When someone said this to me the other day, I first ignored it, assuming it was a joke. Or a slip of the tongue. Maybe she didn't say Oxford; maybe she said, "the University of Common Sense and Jolly Good Writing". But then she said it again, more clearly. "No, seriously: if you go into Waterstone's and pick up ten books, five of the authors have been to Oxford and the other five have Creative Writing MAs. Literally. I'm not joking."
This is utter tosh, and I told her so. It's patently false. What I didn't say is that it's stupidly self-destructive, the sort of rabid excuse that multi-rejected writers use when they are scraping the barrel of reassurance. (Remember, I was a rabid and multi-rejected writer once. I know what it feels like and I hugely sympathise, but my ignorance now embarrasses me. I probably spoke from the wrong end of my body sometimes. Hell, maybe I still do. Please tell me when that happens.)
Besides, how do publishers know if you've been to Oxford when they ask to see your MS, eh? It's not as though you would say in your covering letter, "I didn't go to Oxford. Sorry. And I'm not bestest friends with Martin Amis, either. Boo hoo." You wouldn't mention your university because it would be as irrelevant as the fact that you once went on holiday to Lyme Regis or have ridden a yak, unless your book is about Lyme Regis or yak-riding.
Mind you, this same aspiring writer also told me that publishers and agents don't read covering letters. They do, actually, unless they have already said they aren't receiving submissions, in which case why should they even open it, let alone read it? I grant you that they might occasionally read the sample first, if they're feeling contrary, and the sample might be so bad that they don't read the covering letter - but trust me: if the writing's not shite, they'll read the letter. I grant you also that they don't always read the whole letter: sometimes they don't need to. Sometimes the first few lines tell them all they need to know. Honestly, I've seen covering letters where the first sentence was so rotten that to read the second one would probably be fatal. I'm not talking about marginal rot; more hyperboliferous shite.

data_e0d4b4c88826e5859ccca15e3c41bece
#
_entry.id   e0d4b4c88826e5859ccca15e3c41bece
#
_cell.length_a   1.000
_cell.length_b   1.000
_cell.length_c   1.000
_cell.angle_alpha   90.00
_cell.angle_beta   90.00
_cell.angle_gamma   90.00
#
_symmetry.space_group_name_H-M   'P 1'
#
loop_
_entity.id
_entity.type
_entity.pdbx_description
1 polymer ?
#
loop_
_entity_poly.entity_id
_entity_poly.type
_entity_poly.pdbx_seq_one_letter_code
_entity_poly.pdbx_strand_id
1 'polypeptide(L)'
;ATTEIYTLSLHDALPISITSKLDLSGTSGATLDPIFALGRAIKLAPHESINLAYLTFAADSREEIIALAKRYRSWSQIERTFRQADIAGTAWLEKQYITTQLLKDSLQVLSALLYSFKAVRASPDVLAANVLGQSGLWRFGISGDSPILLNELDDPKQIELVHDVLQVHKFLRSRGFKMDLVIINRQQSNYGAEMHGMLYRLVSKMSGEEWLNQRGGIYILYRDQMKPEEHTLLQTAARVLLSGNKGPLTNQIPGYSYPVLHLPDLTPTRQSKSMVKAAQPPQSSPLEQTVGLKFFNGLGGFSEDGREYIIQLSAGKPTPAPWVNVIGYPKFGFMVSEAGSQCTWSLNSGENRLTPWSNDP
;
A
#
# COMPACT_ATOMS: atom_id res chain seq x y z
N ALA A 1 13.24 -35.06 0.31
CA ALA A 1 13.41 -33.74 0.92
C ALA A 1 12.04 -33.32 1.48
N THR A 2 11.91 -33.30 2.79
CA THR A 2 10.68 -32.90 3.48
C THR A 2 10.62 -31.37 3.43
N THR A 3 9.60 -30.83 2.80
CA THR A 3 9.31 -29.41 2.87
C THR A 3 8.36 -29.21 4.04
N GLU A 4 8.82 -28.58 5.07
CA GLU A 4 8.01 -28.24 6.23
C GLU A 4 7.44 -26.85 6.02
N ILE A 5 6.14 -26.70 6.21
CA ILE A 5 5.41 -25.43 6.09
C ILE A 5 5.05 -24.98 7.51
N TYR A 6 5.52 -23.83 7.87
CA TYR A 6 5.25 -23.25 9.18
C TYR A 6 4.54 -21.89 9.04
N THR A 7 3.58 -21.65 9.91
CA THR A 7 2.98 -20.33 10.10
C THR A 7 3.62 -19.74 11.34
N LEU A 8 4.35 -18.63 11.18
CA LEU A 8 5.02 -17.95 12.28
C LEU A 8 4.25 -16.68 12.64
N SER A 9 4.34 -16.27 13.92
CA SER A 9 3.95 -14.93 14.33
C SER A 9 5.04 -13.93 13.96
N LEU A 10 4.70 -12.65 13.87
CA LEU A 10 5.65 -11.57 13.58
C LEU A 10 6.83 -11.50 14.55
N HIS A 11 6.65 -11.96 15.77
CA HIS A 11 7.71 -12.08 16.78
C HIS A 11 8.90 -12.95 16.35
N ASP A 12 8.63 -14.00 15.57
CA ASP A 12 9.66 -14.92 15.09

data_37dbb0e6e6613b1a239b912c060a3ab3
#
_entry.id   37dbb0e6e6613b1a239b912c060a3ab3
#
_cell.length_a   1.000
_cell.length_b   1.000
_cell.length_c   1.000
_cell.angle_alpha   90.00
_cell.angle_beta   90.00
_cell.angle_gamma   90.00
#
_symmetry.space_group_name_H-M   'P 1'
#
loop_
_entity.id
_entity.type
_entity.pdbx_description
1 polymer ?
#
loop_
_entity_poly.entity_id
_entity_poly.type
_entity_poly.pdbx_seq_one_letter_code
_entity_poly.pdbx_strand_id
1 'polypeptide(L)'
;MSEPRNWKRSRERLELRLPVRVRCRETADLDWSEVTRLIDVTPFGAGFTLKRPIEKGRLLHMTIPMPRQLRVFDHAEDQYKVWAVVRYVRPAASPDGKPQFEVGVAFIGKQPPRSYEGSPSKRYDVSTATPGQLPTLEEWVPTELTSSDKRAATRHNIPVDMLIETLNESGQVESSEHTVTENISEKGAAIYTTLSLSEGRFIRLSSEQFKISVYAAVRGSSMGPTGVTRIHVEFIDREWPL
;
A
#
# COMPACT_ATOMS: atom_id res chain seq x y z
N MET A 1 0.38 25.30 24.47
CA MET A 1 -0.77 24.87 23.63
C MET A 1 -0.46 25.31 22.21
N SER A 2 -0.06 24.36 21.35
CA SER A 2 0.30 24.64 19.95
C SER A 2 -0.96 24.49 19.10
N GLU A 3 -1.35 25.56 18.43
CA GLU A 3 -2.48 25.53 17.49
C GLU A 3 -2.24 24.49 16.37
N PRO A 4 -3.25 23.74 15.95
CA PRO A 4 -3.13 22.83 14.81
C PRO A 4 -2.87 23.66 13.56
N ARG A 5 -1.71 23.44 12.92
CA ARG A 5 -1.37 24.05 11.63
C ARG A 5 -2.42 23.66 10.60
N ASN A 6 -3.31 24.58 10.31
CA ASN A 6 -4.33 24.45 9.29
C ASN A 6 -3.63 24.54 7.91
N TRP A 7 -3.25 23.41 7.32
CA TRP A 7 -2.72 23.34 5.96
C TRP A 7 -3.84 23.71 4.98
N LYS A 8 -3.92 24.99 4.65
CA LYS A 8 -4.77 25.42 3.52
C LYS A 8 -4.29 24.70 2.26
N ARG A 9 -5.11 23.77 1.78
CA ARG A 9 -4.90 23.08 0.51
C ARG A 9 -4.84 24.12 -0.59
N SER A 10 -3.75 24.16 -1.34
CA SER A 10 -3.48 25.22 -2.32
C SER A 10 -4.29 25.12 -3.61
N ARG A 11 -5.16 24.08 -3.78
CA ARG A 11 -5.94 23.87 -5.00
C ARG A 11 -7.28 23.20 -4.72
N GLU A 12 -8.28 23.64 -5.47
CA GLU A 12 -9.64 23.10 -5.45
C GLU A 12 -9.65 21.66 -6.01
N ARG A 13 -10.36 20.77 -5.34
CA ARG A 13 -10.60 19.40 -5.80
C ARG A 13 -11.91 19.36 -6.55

But, back to Oxford, or your (and my) not having been there.
This attitude of ignorance about the reasons why agents and publishers make their sometimes unwelcome - sometimes even stupid, but not that stupid - decisions, is what made me start this blog. It is what keeps me crabbit. It is also not what I expect to hear from any writer who is going about publication the right way. This type of refusal to face the truth will blind you to it. It's also a sign of fear: you're too frightened to face the fact that your book may not be good enough or not publishable and you prefer to blame the foolish publishers and agents for ignoring you because you went to the wrong university, or not a university at all. As if they care. Honestly, they've got more moths in their muesli* to worry about.
[*Sore point. Anyone know how to remove moths from cereal cupboards?]
- Have you written a book they can sell?
- Can they sell the book you have written? That's the same, by the way, but it's very important so I've said it twice. Deliberate tautology.
- Are you a complete divot who will impede their ability to sell your book through your foolish behaviour and refusal to learn how publishing works? [NB many published writers are divots but it's recommended to hide such traits until after signing the deal.]
Mind you, I did once spend a very happy weekend in Oxford some years ago, so maybe that thing about needing to have been to Oxford is true after all. Eureka! The answer to your publishing dreams: buy yourself a weekend return ticket to Oxford. WTH didn't I think of that before and save myself a load of heartache?
Alternatively, write a publishable book and work your butt off to make it so. And then submit it with a large dollop of common sense. And magic fairy dust.
PS Some clever people go to Oxford; others don't. One of the things that marks clever people out is that they have an unsurprising tendency to be clever. Clever people have this bizarre habit of succeeding quite often at some of what they set out to do. However, lots of equally clever people didn't go to Oxford. They, being equally clever, will be equally likely to succeed at what they set out to do. And if that's writing books, that's what they will succeed at.
PPS By the way, what's wrong with Cambridge?
PPS Cambridge is where I'm going to be this weekend. I hope to see some of you there at the lovely Cambridge Wordfest. If you're free at 10.30 on Saturday, head along to the Cambridge Union Dining-Room, on Bridge St. Booking here. Who knows? Maybe it's even better than going to Oxford.